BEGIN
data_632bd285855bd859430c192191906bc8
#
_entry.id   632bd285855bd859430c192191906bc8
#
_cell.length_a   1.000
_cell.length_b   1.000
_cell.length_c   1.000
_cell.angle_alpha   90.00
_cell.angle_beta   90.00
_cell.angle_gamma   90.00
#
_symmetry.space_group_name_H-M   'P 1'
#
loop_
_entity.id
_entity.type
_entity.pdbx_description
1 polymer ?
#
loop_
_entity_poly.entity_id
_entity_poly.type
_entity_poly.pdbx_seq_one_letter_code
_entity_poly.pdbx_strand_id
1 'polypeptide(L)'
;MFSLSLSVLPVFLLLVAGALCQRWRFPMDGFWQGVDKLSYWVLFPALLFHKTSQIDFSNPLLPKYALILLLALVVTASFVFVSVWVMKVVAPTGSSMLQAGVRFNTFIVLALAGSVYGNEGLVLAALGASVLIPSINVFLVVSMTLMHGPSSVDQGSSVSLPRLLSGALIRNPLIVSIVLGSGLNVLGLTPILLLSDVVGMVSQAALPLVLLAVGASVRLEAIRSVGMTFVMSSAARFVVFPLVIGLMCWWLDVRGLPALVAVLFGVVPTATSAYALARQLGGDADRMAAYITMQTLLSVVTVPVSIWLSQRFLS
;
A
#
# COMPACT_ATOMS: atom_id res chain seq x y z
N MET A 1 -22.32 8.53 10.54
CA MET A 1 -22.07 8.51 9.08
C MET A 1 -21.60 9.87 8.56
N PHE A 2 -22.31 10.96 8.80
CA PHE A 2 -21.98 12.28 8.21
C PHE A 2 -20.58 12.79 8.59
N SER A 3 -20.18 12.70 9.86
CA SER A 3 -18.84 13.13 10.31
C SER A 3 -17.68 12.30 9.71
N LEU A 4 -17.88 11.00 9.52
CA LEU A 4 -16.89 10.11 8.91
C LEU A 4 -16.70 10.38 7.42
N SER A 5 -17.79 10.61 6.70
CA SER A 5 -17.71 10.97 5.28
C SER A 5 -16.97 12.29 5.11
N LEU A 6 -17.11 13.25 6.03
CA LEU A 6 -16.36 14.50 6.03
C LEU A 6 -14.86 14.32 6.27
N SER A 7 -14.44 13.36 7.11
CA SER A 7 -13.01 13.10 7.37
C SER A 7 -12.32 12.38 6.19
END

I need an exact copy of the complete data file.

data_632bd285855bd859430c192191906bc8
#
_entry.id   632bd285855bd859430c192191906bc8
#
_cell.length_a   1.000
_cell.length_b   1.000
_cell.length_c   1.000
_cell.angle_alpha   90.00
_cell.angle_beta   90.00
_cell.angle_gamma   90.00
#
_symmetry.space_group_name_H-M   'P 1'
#
loop_
_entity.id
_entity.type
_entity.pdbx_description
1 polymer ?
#
loop_
_entity_poly.entity_id
_entity_poly.type
_entity_poly.pdbx_seq_one_letter_code
_entity_poly.pdbx_strand_id
1 'polypeptide(L)'
;MFSLSLSVLPVFLLLVAGALCQRWRFPMDGFWQGVDKLSYWVLFPALLFHKTSQIDFSNPLLPKYALILLLALVVTASFVFVSVWVMKVVAPTGSSMLQAGVRFNTFIVLALAGSVYGNEGLVLAALGASVLIPSINVFLVVSMTLMHGPSSVDQGSSVSLPRLLSGALIRNPLIVSIVLGSGLNVLGLTPILLLSDVVGMVSQAALPLVLLAVGASVRLEAIRSVGMTFVMSSAARFVVFPLVIGLMCWWLDVRGLPALVAVLFGVVPTATSAYALARQLGGDADRMAAYITMQTLLSVVTVPVSIWLSQRFLS
;
A
#
# COMPACT_ATOMS: atom_id res chain seq x y z
N MET A 1 -22.32 8.53 10.54
CA MET A 1 -22.07 8.51 9.08
C MET A 1 -21.60 9.87 8.56
N PHE A 2 -22.31 10.96 8.80
CA PHE A 2 -21.98 12.28 8.21
C PHE A 2 -20.58 12.79 8.59
N SER A 3 -20.18 12.70 9.86
CA SER A 3 -18.84 13.13 10.31
C SER A 3 -17.68 12.30 9.71
N LEU A 4 -17.88 11.00 9.52
CA LEU A 4 -16.89 10.11 8.91
C LEU A 4 -16.70 10.38 7.42
N SER A 5 -17.79 10.61 6.70
CA SER A 5 -17.71 10.97 5.28
C SER A 5 -16.97 12.29 5.11
N LEU A 6 -17.11 13.25 6.03
CA LEU A 6 -16.36 14.50 6.03
C LEU A 6 -14.86 14.32 6.27
N SER A 7 -14.44 13.36 7.11
CA SER A 7 -13.01 13.10 7.37
C SER A 7 -12.32 12.38 6.19